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Doozman

Newbies to boat fishing on the Sound looking for general direction to find bass

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Friends have the new boat this season, and have asked me to join them fishing this weekend. They are inexperienced fisherman, but I have a lot of experience from the beach and some on party boats and charters, but mostly on the Cape and South Shore of Long Island.

 

Asking if anyone can point us in a general direction for bass - boat is kept in Westport at Longshore.

 

Thanks for any advice about what to look for as well - reefs, wrecks, etc.

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I'm in the Sound but not near Wesport.  Thanks to glaciation, the near-shore waters are loaded with rocky structure. Get a chart app for your iphone (well worth the few bucks).  Start looking at the reefs (under water rocky ridges). Any of them can be holding bass at this time of year. Troll around them to see if there is any active fish.There must be some common spots that you can visit, too.  For example, in eastern Long Island Sound you have The Race of Plum Gut are are popular areas that can hold fish. Gotta be some similarly know bass haunts in your area.  The local bait shop is best for this information.  Good luck.

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More-or-less where I grew up.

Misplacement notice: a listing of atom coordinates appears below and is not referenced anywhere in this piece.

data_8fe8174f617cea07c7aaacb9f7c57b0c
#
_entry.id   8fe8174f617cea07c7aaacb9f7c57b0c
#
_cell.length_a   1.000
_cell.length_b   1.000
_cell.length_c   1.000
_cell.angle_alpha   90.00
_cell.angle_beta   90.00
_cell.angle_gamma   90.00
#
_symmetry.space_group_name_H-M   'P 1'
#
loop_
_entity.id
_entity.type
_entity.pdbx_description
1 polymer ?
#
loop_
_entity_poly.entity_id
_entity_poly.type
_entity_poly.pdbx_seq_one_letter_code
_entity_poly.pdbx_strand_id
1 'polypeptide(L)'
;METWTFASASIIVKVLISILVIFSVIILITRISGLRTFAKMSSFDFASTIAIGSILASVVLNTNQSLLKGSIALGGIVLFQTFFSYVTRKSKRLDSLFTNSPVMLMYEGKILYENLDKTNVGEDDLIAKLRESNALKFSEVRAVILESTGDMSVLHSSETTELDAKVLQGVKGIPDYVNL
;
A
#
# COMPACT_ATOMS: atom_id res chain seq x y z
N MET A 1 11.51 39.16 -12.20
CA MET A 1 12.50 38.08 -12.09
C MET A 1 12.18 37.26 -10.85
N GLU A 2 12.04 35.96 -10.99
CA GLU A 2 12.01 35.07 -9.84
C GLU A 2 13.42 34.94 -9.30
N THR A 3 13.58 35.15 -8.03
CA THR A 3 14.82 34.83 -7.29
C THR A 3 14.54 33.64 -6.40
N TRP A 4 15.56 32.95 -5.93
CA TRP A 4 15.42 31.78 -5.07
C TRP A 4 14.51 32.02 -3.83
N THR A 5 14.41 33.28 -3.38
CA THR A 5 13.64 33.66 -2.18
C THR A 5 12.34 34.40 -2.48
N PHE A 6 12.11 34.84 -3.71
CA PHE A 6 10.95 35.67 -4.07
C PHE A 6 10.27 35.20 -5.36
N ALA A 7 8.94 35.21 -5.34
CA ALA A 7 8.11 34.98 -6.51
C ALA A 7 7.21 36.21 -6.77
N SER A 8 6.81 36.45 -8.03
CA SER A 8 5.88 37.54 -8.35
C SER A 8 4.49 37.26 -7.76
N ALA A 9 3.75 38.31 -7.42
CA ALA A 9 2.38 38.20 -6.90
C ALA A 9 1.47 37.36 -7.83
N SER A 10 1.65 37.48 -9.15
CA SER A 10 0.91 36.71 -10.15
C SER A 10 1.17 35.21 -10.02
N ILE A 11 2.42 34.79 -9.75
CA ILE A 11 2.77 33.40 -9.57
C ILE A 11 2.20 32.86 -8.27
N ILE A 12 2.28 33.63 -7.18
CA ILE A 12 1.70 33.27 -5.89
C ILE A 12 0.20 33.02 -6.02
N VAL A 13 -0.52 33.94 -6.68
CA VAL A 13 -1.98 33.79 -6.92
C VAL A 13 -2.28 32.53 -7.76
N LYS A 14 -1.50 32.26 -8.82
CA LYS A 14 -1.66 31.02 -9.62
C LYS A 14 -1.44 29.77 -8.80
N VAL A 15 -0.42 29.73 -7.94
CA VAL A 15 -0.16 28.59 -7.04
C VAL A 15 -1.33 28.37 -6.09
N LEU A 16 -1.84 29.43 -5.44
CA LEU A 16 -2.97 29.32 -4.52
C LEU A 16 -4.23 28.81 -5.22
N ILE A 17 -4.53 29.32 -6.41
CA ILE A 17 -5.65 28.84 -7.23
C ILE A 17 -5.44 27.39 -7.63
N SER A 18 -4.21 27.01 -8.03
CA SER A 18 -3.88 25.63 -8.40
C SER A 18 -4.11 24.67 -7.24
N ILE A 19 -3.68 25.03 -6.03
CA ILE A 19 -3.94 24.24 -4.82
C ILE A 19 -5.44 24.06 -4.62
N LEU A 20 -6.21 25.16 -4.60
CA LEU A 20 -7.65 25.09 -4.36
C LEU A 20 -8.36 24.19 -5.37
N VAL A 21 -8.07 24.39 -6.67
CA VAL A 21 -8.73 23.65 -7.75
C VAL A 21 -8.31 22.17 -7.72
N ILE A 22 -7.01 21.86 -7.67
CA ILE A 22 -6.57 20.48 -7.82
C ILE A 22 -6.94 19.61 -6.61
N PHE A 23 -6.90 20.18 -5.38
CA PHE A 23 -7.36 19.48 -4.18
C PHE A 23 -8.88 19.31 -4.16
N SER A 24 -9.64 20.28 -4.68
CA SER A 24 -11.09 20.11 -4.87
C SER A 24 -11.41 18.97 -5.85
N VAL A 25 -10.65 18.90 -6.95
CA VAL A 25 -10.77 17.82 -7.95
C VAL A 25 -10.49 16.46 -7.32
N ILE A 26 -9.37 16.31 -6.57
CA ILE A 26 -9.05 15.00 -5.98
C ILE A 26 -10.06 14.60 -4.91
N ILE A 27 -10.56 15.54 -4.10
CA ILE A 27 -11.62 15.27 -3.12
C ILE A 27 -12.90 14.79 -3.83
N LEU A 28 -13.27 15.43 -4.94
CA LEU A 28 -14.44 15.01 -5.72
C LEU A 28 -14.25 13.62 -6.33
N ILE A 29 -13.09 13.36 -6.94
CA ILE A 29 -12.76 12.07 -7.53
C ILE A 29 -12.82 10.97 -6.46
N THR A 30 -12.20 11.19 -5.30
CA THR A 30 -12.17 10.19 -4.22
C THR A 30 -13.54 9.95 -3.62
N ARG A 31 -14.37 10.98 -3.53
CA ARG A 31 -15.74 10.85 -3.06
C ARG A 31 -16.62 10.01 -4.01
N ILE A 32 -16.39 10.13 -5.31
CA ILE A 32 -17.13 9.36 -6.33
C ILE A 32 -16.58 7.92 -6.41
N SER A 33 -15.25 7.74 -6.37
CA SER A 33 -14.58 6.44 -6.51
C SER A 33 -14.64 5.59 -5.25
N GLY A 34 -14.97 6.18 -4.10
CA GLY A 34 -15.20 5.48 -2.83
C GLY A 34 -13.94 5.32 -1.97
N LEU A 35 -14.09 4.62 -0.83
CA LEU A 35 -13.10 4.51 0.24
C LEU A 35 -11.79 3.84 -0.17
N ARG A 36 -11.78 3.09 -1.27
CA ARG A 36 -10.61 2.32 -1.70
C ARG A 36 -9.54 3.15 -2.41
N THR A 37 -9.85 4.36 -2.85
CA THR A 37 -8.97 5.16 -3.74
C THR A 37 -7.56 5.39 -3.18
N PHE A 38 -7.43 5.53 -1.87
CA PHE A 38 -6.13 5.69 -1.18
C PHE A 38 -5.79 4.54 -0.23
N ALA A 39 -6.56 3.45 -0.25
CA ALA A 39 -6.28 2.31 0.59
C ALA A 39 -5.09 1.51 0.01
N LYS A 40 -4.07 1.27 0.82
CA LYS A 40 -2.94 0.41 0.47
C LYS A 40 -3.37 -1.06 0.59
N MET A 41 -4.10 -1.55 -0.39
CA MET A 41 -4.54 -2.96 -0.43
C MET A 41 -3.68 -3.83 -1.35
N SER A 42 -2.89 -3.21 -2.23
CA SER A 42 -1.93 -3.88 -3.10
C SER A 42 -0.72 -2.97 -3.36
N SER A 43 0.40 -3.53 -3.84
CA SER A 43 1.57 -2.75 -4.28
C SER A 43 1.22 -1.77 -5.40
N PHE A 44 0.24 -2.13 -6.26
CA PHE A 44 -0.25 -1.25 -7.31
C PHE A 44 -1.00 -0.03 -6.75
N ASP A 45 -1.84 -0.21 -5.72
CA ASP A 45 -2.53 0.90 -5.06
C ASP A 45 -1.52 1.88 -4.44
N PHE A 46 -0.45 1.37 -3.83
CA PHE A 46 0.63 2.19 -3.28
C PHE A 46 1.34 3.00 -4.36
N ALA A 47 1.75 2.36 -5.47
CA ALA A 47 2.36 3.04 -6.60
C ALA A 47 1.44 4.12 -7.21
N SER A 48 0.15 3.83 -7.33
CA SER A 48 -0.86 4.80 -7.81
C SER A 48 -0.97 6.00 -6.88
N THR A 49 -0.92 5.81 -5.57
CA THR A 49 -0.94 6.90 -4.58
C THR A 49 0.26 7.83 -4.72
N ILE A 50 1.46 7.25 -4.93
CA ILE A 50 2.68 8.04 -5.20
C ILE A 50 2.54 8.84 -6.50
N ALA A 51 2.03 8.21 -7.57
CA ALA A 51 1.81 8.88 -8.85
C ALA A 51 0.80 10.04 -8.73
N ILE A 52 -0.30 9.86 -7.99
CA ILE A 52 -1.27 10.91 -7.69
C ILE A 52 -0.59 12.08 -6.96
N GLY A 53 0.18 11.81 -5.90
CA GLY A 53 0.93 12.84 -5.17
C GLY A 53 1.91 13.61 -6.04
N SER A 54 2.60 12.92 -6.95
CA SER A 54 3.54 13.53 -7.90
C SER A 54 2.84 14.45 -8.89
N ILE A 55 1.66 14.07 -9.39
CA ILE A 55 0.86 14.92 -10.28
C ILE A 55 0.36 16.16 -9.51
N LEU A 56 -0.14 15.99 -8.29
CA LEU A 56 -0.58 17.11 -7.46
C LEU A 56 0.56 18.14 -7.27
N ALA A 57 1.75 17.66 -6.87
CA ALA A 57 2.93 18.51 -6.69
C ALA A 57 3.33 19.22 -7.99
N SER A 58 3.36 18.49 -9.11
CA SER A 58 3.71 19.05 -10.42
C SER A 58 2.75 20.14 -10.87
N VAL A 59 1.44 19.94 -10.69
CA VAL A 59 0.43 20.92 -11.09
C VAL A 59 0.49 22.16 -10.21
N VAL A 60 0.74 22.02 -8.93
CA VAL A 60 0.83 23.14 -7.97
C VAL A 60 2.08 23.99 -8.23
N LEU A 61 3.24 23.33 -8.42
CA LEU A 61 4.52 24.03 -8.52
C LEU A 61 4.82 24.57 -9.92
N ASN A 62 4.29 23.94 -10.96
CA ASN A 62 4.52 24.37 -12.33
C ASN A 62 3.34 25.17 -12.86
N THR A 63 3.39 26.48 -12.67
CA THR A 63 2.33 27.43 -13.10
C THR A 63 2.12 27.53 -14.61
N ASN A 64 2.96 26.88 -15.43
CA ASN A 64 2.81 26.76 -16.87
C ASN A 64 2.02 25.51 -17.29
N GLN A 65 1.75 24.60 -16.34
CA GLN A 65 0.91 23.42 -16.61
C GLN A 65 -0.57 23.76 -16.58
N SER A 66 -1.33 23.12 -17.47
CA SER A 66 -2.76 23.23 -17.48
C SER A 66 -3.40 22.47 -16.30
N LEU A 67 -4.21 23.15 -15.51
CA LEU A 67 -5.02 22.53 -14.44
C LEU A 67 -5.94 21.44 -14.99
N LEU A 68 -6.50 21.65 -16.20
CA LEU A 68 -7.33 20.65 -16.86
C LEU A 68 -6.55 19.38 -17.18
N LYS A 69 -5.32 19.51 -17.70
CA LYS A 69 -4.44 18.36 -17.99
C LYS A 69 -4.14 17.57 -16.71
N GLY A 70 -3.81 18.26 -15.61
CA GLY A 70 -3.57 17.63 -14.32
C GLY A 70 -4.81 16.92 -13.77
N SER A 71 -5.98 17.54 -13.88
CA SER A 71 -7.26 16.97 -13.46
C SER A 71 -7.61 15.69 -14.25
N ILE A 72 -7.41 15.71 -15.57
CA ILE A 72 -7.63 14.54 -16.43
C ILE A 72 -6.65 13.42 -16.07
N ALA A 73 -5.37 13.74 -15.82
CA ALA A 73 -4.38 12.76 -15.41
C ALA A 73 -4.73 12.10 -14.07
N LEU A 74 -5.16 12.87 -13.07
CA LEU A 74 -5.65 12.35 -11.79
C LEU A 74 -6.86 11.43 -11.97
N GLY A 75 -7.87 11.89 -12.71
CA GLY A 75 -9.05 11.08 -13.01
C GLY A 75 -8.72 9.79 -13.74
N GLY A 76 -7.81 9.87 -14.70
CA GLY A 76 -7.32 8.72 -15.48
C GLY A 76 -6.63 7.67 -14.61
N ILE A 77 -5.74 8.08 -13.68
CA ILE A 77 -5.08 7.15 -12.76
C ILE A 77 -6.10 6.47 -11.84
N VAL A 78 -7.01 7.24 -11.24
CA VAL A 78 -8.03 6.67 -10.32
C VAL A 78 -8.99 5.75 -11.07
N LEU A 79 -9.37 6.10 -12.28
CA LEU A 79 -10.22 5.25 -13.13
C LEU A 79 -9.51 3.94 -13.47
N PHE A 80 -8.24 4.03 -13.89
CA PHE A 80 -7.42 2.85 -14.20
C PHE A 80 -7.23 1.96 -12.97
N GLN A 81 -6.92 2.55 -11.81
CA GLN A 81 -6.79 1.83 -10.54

You've got three main options.

 

1)  Get up in the stones, finding places where the current runs past the rocks.  Set up three rods, one with a pencil popper (or standard popper), one with a Redfin- or Bomber-type swimmer and one with a bucktail (which is what will usually, but not always, catch most of the quality fish).  Drift close to the structure, sandpapering it with short- to medium-length casts, trying different lures depending on the water conditions, bait, etc.

 

2)  Again, go into the shoreline stones, but anchor in the best-looking spot you can find--maybe a current-swept hole, or by a point that breaks the force of the tide.  Fish a live bunker on one rod, and a chunk on another (as you'll have more than one angler in the boat, you can fish multiple baits).

 

3)  Find ledges and reefs in 20-35 or so feet of water.  Put a white, 2-oz. Smilin' Bill type of bucktail, tipped with an Otter Tail or something similar, on a 10- or 15-foot mono leader and pull it on wire line.  You probably want to keep your speed around 2-2.5 kt.  Drop the bucktail down so it swims just above the bottom, and jig it (rod tip down near the water) in short, sharp jerks.  Keep playing back and forth over the dropoffs.

 

Sometimes you might find bass actively working bunker schools or other bait.  Sometimes you might get a school of bass in deeper water where you can diamond jig them.  But assuming that you're going to have to search for your fish, the three approaches listed are as effective as any.

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